What I didn't foresee though was that we'd have to educate the (local) media about self distribution. It seems to me that unless your film is coming from a distributor the perception is that the film must be shit. That's an absurd preconception, but it seems to be rife in the press. Why do I say it's absurd? Is it because I don't think my film is shit? I mean I'm bound to think that right? I am biased after all. But that's not why I think it's an absurd thought, look at it this way: park "quality" which in film is really a subjective concept and think of film as a product which it is.
Let's say James and I are dairy farmers and we usually sell our milk to Tesco. In this analogy Tesco is the distributor (they use their trucks to transport our milk) and the exhibitor (they sell the product through their stores to the end-user). Now let's say Tesco decides that it's going to have a price war and from now on it'll sell milk at £1 for 2 litres. Tesco won't take a hit on its bottom line - so it comes back to the producers - the farmers (James and me) and says they're going to pay us 20p less a litre than they were previously. We can either take it or leave it. In the milk example, we might say "no thank you, we've decided we don't want to deal with you anymore - we're going to set up a farm shop and sell our milk ourselves." The local papers would then carry a story about our little farm shop that is going head to head with the big boys and how we sell our bespoke boutique products (we make cheese from the milk now) ourselves. They wouldn't say "oh you're selling yourself therefore your milk and cheese must be shit".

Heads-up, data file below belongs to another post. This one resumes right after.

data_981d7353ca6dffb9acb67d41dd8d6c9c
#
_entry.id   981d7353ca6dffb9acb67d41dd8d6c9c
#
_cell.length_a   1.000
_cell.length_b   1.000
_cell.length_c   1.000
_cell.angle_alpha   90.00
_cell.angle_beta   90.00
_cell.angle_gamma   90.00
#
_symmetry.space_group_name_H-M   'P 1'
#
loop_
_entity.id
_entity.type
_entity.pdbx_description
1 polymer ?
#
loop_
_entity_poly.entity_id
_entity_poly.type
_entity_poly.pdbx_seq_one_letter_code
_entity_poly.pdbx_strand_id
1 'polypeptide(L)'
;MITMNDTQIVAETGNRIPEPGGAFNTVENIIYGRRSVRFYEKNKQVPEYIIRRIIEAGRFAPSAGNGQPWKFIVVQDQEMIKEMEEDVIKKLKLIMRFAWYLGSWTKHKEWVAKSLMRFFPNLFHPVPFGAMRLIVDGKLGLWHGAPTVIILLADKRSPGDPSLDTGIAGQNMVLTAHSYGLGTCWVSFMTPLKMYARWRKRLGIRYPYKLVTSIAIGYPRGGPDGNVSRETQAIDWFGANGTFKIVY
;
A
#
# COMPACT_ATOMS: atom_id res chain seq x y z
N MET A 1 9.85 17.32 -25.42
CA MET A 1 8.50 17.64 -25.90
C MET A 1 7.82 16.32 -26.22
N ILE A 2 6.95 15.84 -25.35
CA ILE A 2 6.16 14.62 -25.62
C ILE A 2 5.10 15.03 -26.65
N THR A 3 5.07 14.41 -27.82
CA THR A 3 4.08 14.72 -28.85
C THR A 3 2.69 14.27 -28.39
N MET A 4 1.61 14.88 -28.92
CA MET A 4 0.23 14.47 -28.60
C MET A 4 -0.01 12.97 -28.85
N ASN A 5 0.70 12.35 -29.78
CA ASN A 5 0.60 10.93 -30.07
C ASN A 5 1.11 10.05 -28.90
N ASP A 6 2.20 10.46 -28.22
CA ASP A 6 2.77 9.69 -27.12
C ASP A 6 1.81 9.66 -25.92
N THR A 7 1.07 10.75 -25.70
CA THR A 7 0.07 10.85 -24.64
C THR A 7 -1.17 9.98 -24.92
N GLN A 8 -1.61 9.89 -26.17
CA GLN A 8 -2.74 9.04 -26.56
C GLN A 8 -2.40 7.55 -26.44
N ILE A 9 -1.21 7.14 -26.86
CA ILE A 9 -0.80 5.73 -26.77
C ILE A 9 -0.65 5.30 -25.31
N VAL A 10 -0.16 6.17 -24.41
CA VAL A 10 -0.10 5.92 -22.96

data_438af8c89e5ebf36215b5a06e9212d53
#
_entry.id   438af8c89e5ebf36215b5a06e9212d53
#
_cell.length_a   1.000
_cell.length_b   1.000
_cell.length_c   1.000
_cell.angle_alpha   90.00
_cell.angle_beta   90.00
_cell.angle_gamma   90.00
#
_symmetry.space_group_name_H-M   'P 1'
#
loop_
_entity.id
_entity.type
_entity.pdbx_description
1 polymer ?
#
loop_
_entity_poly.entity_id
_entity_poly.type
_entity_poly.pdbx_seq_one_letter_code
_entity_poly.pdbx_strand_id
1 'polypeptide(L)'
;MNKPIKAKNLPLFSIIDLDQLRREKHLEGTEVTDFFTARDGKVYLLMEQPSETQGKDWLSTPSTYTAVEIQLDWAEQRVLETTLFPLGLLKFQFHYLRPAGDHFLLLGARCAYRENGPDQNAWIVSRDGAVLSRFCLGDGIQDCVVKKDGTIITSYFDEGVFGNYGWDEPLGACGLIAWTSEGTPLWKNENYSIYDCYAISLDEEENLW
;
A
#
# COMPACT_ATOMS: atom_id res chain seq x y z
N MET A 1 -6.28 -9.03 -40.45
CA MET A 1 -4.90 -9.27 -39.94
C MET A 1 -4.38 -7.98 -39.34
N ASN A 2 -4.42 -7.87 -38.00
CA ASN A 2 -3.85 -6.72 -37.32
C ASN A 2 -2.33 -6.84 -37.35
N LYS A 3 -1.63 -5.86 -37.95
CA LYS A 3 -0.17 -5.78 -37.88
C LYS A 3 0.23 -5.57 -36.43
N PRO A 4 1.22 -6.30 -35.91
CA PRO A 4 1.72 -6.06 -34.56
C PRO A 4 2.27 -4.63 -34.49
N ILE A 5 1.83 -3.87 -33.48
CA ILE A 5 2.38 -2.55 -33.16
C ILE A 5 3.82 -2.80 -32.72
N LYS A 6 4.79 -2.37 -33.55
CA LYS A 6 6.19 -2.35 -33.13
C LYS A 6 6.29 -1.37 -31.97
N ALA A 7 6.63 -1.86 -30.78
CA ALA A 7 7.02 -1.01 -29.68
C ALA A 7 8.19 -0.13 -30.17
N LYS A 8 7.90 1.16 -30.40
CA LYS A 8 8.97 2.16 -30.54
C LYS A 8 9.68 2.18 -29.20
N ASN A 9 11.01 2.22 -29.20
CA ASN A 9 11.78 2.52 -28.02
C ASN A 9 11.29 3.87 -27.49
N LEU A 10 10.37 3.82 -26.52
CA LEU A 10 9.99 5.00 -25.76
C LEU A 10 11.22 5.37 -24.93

The fact is, film is a product like anything else and we chose to sell ours direct. Not because it's shit, but because we can. But as I've said before, we can't do it ourselves - we need your help. If you like the film or like the idea of a ballsy wee company from Bensham selling their films direct to the public then share our social media stuff, tell your friends, tell your family and remember we haven't been rejected, we've chosen to do this.
Will try our best to keep this busy during the shoot and post-production.